Saudi Arabia — having already adjusted the means of calculation of its lunar calendar several times — settles on a system based on astronomical observation of the moon’s phases, instead of visual confirmation of the new moon.
Nigeria recognizes the Muslim New Year as a state holiday.
Islamic New Year Traditions
The Islamic New Year is observed as a public holiday in the majority of Islamic countries. The customs and traditions are different in various sects of the Islamic religion but generally involve religious recitals and religious acts of worship. Unlike the New Year celebrations of other calendars, the Islamic New Year is usually quiet, with Muslims reflecting on time and their mortality.
The month of Muharram itself is an important one for Muslims. Special prayers and sermons are carried out at mosques and some public places.
Islamic New Year By The Numbers
4 – the number of days Eid al-Adha is celebrated by Muslims.
3 million – the estimated number of Muslims who travel to Saudi Arabia for the annual pilgrimage of Hajj.
2 – the number of Eid festivities in a year observed by Muslims.
6 – the number of denominations of Islam most Muslims fall under.
5 – the number of fundamental ‘Pillars of Islam’ that secure a Muslim believer’s faith.
1.8 billion – the estimated number of Muslims in the world, as of 2015.
2nd – the ranking of Islam as the fastest-growing religion in the world.
3.45 million – the estimated number of Muslims of all ages living in the U.S.
114 – the number of chapters in the Holy Quran.
570 A.D. – the year of birth of the Prophet Muhammad.
Islamic New Year FAQs
What is the Islamic New Year?
The Islamic New Year, also known as the Hijri New Year, is the day that marks the beginning of a new lunar Hijri year.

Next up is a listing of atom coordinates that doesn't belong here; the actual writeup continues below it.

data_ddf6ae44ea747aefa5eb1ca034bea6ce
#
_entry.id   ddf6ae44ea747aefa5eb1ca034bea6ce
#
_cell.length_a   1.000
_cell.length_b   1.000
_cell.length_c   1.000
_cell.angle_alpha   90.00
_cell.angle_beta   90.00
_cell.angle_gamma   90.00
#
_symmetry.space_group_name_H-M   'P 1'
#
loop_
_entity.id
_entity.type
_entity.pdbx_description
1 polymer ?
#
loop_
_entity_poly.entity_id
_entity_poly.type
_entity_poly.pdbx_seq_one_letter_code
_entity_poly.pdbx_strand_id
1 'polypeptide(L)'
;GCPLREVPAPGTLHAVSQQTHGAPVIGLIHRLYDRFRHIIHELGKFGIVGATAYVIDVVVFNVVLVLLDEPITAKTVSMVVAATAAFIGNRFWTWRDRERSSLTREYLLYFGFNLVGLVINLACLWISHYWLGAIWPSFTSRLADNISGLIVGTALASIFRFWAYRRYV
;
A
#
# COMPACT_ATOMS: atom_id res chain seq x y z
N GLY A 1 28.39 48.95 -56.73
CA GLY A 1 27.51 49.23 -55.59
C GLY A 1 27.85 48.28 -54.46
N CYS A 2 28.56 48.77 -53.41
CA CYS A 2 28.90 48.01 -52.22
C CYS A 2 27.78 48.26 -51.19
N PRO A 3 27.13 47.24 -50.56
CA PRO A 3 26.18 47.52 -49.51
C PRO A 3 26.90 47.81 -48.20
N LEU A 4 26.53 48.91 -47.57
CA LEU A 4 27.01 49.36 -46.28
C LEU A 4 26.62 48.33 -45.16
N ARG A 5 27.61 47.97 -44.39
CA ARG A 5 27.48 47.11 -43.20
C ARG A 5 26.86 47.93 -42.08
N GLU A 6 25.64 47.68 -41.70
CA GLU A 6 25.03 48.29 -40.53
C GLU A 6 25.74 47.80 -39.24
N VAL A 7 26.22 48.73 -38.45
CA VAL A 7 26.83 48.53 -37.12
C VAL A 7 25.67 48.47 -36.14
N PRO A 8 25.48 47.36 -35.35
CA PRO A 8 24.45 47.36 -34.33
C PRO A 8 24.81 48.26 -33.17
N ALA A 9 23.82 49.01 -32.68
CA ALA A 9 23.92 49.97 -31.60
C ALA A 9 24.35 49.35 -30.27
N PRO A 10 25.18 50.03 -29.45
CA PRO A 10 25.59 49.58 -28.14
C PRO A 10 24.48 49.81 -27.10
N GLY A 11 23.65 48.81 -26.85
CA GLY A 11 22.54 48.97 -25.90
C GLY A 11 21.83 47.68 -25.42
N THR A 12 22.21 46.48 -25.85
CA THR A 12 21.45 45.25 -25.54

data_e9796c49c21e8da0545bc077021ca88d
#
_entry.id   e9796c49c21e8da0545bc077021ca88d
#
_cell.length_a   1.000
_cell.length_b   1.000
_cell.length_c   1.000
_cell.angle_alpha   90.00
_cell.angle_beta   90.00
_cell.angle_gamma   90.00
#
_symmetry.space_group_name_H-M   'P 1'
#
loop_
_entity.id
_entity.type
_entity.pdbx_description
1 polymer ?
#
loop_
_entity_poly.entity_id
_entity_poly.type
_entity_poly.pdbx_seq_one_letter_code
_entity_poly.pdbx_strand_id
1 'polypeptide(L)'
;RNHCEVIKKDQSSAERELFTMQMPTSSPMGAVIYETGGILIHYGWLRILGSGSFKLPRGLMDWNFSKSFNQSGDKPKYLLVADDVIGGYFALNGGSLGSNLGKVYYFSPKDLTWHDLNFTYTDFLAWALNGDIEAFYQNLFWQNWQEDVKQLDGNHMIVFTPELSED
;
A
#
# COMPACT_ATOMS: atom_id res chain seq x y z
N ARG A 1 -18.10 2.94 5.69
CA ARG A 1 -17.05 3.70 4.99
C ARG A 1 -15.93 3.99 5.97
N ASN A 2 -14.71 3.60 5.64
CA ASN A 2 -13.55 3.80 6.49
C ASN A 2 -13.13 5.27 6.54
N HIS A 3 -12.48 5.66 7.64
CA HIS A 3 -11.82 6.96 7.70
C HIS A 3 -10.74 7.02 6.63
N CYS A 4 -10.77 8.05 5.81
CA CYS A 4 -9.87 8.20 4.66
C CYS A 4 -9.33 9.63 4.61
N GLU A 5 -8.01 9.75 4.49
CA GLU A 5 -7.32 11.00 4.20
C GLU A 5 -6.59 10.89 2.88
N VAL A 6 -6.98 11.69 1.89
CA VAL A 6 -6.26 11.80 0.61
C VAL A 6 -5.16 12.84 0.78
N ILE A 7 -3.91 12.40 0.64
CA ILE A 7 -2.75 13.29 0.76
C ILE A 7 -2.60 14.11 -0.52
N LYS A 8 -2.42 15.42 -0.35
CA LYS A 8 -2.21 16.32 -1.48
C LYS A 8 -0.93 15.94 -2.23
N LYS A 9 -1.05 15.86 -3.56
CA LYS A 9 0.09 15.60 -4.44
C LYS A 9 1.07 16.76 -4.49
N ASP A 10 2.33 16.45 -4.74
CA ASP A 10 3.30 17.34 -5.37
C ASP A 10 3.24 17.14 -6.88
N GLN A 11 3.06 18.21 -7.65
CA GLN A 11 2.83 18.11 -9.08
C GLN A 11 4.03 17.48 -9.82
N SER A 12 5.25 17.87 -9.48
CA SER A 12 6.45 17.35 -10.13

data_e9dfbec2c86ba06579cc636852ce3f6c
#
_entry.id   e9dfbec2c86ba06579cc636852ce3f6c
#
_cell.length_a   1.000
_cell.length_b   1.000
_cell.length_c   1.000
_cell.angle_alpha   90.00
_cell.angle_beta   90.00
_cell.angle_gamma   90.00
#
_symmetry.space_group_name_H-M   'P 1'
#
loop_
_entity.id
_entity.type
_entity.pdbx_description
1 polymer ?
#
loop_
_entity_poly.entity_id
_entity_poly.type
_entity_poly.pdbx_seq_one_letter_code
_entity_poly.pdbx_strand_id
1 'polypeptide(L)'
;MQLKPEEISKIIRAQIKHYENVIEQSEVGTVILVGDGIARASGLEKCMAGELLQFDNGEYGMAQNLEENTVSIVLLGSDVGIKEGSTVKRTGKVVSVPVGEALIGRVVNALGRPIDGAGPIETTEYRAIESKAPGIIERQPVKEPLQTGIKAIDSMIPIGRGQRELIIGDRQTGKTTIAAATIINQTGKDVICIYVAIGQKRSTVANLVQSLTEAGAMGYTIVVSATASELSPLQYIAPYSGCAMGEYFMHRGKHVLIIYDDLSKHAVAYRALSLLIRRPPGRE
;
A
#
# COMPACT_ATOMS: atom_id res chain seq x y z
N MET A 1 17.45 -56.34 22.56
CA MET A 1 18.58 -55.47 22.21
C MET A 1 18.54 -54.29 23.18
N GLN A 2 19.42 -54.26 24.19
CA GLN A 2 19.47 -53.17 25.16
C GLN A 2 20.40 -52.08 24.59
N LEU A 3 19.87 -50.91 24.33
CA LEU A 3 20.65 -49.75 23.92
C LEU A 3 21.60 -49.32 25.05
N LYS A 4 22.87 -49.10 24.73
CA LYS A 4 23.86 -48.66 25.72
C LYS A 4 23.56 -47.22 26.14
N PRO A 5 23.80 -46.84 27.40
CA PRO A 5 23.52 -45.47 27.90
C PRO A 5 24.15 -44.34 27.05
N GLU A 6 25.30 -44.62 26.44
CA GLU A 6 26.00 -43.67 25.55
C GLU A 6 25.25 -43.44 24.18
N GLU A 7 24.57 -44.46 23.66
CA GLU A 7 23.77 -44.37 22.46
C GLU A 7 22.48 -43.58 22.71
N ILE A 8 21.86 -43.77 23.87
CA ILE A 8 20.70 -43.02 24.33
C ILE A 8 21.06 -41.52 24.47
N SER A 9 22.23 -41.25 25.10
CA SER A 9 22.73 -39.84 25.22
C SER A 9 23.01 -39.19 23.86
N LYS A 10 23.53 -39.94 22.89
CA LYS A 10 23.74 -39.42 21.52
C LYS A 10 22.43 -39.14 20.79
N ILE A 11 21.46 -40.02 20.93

What year is it in Islam 2020?
The current Islamic year is 1442 A.H., running approximately from 21 August 2020 to 10 August 2021 in the Gregorian calendar.
When is the Islamic New Year 2021?
The Islamic New Year will begin on August 9, 2021.
How to Observe Islamic New Year
For Shias: mourn the passing of Hussein, Muhammad’s grandson
The leader’s murder was an outrageous event in Muslim history, when he was committed during a month where violence is especially shunned. Join the community at your mosque, or take a solemn moment to shed a tear at the injustice.
For Sunnis: contemplate peace and new beginnings
Again, the mosque is a good location to join others of the faith, but even alone or with close family, today is the time for remembering what it all means and planning how to carry on and move forward into a whole new year.
For everybody: remember that all people are the same
Even if your interest is purely academic, the day of Islamic New Year can be a place to start cataloguing all the differences between cultures that only serve to accentuate the similarities. Days of fasting, revering your prophet, taking a sabbath day each week, or even being agnostic or atheist among friends and acquaintances who worship — whoever you are, there are people like you in every country and under any creed.